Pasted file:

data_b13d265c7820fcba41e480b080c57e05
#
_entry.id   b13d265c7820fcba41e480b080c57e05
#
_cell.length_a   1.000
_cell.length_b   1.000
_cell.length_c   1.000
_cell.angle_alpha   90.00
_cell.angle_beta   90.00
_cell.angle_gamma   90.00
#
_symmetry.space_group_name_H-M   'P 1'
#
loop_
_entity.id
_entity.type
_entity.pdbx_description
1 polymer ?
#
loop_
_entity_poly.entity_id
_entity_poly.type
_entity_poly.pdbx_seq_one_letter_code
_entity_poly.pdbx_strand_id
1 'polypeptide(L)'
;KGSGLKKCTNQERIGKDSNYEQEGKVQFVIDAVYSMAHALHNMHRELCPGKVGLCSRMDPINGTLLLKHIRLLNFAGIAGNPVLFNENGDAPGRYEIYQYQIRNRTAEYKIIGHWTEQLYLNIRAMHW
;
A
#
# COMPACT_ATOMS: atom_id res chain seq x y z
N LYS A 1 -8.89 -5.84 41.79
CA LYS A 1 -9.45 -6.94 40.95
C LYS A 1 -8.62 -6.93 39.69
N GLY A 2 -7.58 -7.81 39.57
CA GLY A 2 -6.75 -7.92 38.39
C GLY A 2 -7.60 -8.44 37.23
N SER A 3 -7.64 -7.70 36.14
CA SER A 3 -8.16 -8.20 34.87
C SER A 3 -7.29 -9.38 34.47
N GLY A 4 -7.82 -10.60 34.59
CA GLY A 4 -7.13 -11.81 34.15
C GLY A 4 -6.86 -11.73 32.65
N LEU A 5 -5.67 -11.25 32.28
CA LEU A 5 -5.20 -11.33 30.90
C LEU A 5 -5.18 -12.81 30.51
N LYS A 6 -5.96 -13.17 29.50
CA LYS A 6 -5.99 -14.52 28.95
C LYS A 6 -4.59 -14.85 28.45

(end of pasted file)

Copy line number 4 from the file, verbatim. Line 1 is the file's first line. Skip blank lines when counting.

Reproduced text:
#